I'm gonna start with a couple of personal assumptions and truths so we're all on the same, er, page... yeah. See what I did there?
You're a good writer or on your way to being solid. Making friends with the most powerful people in publishing means nothing unless you've got the chops. Qualities I've noticed from such people: you spend more time on actual writing than anything else in connection with it. You're continually learning and pushing yourself to do better. You have stuff you've written that embarrasses you (even recent stuff--hell, especially recent stuff). You have a sizable collection of rejections. You read. In other words, you take writing seriously. At least as seriously as this guy.
You want to sell your writing and are willing to go to conventions, talk to fans, develop a public persona, survive the haters, and have people know you who you don't know. Oh, it really helps if your family is cool with all that, too.
Networking is less about selling books and more about building your name, brand, and making industry contacts. That's what leads to contracts and a career, which leads to selling books. It's a winding path indeed from Networking to Selling Gobs of Books. Otherwise it'd be called Sellworking. For the record, I believe the best thing that sells your book is your next book.
Probably best to get online. I'm a big believer in online networking, but I think my take is different than others'. I also tend to think my expectations are fairly right-on, since I've been online consistently since 2004. It's really just another way to network. I spend far more time online than I do in person networking, but for me online is a supplement to face networking. I like to see your face. You should like to see mine. (Here, let me go put my contacts in first and, like, comb my hair or something...)
Publishing is an entertainment business. This one has two parts.
a) Entertainment. That's your job. To make people laugh, cry, think, forget their lives for awhile. First and foremost a book (the fiction sort, but a lot of nonfiction too) entertains. Just like an actor or a musician entertains.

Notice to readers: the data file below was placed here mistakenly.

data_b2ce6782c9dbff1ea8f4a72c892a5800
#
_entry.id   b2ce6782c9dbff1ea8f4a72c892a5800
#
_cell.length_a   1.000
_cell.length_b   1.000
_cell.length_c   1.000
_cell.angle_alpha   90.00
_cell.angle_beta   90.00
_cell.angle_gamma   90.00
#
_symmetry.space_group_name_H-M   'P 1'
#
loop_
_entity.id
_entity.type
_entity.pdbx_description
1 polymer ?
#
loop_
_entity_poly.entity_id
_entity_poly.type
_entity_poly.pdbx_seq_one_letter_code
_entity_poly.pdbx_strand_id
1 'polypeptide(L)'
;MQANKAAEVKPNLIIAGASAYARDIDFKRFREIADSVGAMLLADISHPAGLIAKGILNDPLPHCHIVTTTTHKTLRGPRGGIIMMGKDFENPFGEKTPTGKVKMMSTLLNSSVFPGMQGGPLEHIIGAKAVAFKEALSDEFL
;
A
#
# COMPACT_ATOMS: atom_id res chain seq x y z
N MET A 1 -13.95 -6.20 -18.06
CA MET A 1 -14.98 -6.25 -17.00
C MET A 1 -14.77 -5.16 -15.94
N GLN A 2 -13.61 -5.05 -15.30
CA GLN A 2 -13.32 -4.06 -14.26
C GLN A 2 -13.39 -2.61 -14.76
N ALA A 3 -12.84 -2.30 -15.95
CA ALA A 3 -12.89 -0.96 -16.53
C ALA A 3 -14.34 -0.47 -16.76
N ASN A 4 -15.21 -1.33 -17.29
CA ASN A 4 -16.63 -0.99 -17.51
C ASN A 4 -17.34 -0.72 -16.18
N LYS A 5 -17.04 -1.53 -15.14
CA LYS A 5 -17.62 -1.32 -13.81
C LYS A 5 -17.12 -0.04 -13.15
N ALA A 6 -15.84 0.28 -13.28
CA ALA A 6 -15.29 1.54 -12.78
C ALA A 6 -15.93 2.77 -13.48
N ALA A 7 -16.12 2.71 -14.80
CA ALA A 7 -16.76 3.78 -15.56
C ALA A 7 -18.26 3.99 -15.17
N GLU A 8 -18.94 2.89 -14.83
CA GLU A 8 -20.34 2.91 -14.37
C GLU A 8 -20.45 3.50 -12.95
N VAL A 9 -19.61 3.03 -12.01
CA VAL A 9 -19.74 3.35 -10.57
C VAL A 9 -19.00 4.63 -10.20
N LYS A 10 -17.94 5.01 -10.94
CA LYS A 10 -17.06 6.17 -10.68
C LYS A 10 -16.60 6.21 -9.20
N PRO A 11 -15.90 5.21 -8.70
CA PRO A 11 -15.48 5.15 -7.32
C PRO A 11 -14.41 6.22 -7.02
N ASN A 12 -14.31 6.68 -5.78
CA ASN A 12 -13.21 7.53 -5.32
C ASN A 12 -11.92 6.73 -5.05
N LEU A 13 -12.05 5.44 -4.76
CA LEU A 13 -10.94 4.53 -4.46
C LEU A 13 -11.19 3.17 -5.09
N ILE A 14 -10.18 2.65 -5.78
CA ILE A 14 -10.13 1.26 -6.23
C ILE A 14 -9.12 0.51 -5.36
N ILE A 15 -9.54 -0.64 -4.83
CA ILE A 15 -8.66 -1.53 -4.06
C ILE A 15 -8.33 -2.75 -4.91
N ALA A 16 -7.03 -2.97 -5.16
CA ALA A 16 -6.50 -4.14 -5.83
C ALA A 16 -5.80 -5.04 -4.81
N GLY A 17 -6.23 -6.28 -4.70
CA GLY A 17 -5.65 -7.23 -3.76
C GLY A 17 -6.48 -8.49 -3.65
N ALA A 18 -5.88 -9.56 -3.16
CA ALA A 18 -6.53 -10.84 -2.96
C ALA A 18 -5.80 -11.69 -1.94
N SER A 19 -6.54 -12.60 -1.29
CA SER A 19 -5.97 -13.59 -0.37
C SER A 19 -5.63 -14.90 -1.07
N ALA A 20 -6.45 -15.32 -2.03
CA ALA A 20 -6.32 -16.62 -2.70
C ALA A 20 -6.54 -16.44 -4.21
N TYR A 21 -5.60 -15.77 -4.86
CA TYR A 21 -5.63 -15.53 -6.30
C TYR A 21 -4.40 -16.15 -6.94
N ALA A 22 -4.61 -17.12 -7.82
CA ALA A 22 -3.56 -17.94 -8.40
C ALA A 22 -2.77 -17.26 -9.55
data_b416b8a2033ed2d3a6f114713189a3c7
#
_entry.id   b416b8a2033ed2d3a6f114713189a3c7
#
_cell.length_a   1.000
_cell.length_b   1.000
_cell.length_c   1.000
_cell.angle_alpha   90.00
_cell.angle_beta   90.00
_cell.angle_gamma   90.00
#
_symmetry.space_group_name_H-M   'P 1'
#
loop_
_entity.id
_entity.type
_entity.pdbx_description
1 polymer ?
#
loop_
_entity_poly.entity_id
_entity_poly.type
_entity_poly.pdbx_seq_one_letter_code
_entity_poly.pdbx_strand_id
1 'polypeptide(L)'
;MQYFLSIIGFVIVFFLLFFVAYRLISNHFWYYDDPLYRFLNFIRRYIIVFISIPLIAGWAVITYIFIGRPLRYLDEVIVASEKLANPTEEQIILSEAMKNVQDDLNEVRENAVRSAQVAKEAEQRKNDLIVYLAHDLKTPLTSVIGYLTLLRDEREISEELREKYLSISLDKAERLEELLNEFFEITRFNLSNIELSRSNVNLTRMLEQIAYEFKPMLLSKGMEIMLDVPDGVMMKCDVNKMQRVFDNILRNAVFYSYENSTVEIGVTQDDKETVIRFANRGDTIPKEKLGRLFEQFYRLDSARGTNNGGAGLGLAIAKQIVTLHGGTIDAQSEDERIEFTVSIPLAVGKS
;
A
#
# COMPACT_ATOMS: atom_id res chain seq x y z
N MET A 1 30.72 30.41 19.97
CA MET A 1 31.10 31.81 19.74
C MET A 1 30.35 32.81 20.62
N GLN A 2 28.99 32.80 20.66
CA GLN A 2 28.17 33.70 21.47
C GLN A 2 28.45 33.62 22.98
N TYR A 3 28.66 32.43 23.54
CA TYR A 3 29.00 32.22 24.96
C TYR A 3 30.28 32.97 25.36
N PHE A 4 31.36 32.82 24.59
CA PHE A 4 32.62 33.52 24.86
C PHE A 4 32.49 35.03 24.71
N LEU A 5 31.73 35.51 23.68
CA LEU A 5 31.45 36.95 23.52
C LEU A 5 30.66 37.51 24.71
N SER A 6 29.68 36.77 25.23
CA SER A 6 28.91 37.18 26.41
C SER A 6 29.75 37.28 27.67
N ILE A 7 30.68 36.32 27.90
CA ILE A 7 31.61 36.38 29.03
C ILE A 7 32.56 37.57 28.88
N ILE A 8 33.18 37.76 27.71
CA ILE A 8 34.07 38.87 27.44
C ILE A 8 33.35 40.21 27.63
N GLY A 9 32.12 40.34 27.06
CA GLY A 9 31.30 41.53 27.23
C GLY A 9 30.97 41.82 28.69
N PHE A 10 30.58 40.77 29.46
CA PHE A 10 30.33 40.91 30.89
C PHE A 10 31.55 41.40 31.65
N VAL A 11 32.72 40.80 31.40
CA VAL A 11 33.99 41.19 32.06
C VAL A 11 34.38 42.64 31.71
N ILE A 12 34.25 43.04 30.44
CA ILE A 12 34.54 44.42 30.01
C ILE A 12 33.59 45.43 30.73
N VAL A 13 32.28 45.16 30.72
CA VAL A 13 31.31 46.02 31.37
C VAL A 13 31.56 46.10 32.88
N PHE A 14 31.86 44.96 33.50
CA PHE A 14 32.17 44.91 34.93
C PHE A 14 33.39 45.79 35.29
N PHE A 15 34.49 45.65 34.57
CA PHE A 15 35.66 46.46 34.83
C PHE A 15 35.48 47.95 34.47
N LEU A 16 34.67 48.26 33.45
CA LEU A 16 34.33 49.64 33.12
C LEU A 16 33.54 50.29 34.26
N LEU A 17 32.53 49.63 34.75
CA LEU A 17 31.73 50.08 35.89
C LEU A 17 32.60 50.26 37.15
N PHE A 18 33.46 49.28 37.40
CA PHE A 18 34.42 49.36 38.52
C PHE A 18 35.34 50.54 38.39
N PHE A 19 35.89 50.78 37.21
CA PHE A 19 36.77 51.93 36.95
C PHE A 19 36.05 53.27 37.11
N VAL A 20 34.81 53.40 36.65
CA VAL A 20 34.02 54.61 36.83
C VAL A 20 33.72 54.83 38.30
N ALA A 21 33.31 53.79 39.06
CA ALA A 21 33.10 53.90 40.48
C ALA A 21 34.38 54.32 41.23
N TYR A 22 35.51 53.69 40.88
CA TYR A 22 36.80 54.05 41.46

b) Business. People. Want. To. Make. Money. Off. Your. Writing. 'Nuff said.
Introvert ≠ shy. The difference between introvert and extravert is whether being around people costs or gives you energy. By that definition, I'm an introvert. Many people argue with me over that because I'm outgoing and friendly. But you can lean strongly into intro--er--version?? Introversion? (yay, it's a word!) and also be outgoing and talkative and friendly. Read this article for more information, though I don't like the start of it. I'm most definitely an introvert, though I don't ever need to be dragged to a party.
You can learn to be outgoing. Practice actually changes the chemistry in your brain. A little story: When WorldCon came to Denver, I couldn't miss the opportunity to go. Worldcon is a couple of hundred bucks to attend, and I knew by then I'd like to stay downtown in a hotel because the real action happens at the parties. Those tend to run late. So for my birthday I got 5 days in a hotel down in Denver. And since I was spending all that money I realized I'd better make damn good use of it. That meant going in there and talking to people. Writers. Editors. Agents. Who I didn't know. And damn, was I ever nobody. Gulp. Skeered, I was so skeered! But I did it. A little bit. And then I did it again a little more at the next one. And again. And again, until I hardly have to think about it any more.
Worldcon in Denver was the start of my networking career.
Networking has a slow build. And, btw, so do most careers in publishing. The shortest direct result I've seen from networking was my last book deal and it still took six months. It was a deal that also resulted in my getting representation by the fabulous Sara Megibow as well. That took... well, put it this way: I've been in Rocky Mountain Fiction Writers for seven years and meeting Sara was a direct result of my being a member of RMFW and reaching out to all my contacts therein.
Next we'll start talking the mechanics of the thing.